Pharmacy contributes Â£3bn to the NHS, report shows
Community pharmacies contributed a net value of Â£3bn to the NHS, public sector, patients and wider society in England in 2015 through just 12 services, according to a PricewaterhouseCoopers (PwC) study released yesterday.
This means that community pharmacies deliver substantially more in benefits than they receive in compensation, said PSNC, who commissioned the study.
Services analysed included supervised consumption, emergency hormonal contraception provision, minor ailments, delivering prescriptions and managing drug shortages. Pharmacies made more than 150 million interventions through the services, creating a benefit of more than Â£250,000 per pharmacy, or Â£54.61 for every resident of England.
Breaking this combined contribution down, it was found that:
- The NHS received a net value of Â£1,352m, including cash savings as a result of cost efficiencies and avoided NHS treatment costs
- Other public sector bodies (eg, local authorities) and wider society together received over Â£1bn through increased output, avoided deaths and reduced pressure on other services such as social care and justice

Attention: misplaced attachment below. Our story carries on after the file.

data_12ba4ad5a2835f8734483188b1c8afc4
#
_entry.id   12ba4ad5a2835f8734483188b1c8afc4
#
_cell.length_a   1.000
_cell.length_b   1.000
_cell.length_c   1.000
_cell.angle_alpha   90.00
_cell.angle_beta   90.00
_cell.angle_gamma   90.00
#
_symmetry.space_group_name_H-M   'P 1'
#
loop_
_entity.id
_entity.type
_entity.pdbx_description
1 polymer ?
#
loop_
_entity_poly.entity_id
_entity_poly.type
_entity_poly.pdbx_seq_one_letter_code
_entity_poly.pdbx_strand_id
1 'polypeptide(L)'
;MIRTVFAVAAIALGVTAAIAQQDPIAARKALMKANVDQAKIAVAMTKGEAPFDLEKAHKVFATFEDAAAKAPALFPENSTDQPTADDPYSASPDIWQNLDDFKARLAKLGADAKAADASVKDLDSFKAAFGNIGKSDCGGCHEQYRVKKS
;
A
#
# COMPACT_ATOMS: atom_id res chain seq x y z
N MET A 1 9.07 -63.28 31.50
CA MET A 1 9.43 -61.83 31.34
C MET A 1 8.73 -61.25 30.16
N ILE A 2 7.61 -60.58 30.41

- Patients received around Â£600m, mainly in the form of reduced travel time to alternative NHS settings.
From these services alone, community pharmacy contributed an in-year benefit of Â£3 billion in 2015, with a further Â£1.9 billion expected to accrue over the next 20 years.
Sue Sharpe, chief executive of PSNC, said:Â â€œPwCâ€™s research shows that community pharmacies punch above their weight in terms of economic value. This is the evidence ministers need to make the case for continued investment in community pharmacies, developing these services even further to bring additional benefits to the NHS and wider society."